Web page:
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After birth what is important?

French obstetrician and author Michel Odent says that it’s important not to wake the mother after birth - and he’s right.

After giving birth your oxytocin levels peak to the highest level you will probably ever experience.
It’s a real-life Cupid’s arrow that makes you become enchanted and fall in love with your baby. That’s why it’s so important to keep mother and baby together from the moment baby is born and not to disturb them. Once baby is born, he should be put on your belly skin to skin and depending on the length of the umbilical cord (and whether the placenta comes quickly or not) should be in your arms as soon as possible. Measuring baby and doing other routine checks can (and should) wait - your midwife or nurse can monitor your baby without disturbing you.
Baby is very alert in the first hour after birth, with eyes wide open, taking in the world around him. Because his eyes are so wide open (and because he’s just come out of a dark environment) dimmed lights help him adapt more easily. Keeping the room warm, quiet and calm helps increase the production and flow of oxytocin and prolactin, which improves breastfeeding and slows postpartum bleeding.
The placenta (or afterbirth) is born usually within an hour of baby being born. Once baby and placenta have been born your body’s next job is to start reducing the uterus back to its original size - basically it’s going from the size of a watermelon to a medium-sized pear in just a few weeks. For the first few hours and days after birth, when baby breastfeeds you will feel your uterus contracting more vigorously -baby’s sucking stimulates hormones that help your uterus.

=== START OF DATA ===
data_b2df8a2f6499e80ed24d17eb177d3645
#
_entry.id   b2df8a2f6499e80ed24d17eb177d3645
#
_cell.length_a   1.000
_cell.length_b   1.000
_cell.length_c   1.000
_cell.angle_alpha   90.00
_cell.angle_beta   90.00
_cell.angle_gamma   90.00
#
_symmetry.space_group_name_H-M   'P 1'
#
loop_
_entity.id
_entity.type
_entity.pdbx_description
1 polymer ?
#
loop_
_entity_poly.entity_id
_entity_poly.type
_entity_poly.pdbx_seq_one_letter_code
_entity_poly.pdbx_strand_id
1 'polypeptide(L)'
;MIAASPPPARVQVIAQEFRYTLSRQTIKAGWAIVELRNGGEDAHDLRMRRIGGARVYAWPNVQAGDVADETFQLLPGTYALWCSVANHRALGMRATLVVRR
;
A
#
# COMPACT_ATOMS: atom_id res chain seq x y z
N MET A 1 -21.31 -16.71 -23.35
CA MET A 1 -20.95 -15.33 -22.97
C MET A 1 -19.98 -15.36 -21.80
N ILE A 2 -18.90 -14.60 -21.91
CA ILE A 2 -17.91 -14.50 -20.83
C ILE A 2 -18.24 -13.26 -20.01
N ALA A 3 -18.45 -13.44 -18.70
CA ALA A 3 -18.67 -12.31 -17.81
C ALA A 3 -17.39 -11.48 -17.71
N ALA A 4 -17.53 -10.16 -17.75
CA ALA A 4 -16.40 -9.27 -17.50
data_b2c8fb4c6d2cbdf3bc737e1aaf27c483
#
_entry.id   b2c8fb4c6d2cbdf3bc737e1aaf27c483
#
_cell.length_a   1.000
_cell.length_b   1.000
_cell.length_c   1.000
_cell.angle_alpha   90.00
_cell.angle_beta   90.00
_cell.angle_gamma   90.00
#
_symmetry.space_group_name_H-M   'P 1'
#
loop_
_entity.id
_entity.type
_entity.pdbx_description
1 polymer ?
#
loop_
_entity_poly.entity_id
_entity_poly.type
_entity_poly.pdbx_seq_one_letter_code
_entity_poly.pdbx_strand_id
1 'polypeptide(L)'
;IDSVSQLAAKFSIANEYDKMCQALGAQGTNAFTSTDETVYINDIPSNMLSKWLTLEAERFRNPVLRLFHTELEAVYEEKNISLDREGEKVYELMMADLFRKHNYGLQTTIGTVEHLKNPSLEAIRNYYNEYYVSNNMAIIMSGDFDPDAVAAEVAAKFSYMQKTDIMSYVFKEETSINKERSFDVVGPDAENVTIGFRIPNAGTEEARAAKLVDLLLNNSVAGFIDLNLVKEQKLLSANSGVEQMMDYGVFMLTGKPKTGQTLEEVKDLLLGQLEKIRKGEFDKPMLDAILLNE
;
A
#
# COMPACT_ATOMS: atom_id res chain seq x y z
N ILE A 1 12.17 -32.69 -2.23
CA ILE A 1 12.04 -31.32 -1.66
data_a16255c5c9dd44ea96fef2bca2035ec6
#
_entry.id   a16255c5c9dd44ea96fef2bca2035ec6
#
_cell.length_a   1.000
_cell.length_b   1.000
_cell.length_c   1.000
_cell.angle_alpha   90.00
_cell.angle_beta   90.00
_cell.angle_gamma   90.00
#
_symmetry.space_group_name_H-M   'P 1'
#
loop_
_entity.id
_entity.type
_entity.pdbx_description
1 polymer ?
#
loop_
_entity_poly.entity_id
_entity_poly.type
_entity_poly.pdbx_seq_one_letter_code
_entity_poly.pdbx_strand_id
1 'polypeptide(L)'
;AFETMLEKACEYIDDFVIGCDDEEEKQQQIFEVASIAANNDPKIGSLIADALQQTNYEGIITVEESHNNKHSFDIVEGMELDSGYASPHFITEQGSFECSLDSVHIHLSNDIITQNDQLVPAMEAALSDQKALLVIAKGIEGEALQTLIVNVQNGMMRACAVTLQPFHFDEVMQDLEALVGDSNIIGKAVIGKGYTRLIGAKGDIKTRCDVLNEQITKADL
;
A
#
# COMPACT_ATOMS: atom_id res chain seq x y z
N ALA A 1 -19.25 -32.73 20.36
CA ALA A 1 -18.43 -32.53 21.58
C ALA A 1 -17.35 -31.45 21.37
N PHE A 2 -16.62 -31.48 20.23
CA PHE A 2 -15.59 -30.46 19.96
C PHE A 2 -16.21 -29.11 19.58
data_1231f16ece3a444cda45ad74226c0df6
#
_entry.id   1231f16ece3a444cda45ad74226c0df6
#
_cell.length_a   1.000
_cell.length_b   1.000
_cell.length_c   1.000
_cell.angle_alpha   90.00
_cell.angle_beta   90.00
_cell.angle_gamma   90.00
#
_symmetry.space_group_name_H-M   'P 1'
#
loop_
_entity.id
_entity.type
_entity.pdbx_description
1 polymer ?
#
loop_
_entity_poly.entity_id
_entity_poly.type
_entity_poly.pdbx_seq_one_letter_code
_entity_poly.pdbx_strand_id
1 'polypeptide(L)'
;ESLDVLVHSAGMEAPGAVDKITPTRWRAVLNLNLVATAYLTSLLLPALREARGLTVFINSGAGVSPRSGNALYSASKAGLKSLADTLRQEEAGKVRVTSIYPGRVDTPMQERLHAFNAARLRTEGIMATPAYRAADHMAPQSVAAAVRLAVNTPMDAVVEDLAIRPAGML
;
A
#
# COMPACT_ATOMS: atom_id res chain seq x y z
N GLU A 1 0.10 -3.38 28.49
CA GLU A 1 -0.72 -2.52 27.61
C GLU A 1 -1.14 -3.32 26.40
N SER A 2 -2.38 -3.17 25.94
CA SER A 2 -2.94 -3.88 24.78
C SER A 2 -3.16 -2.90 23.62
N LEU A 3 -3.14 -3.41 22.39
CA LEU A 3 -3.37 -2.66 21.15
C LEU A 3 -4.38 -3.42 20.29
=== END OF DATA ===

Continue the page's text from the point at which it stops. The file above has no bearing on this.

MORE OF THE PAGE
What if my environment is not ideal?
Humans are mammals whose birthing process has evolved over thousands of years. When our ancestresses were living in the wild, they had to have the ability to stop labour if they felt they were in danger. This is done with a surge of adrenaline, the hormone that gives us the fight or flight response and helped our ancestresses stop labouring until they found a safe space to have their baby in. We don’t live in the wild anymore, but we do sometimes birth in environments that are stressful and can prevent our hormones from doing their jobs.
In cases like these, labour can start and stop more often, may stop progressing and the need for assistance in birth (like artificial hormones, instrumental or caesarean birth) increases. That’s why it’s important to choose your birth place with care, and to make sure that your environment and the people in it work in a way that supports the hormonal orchestra.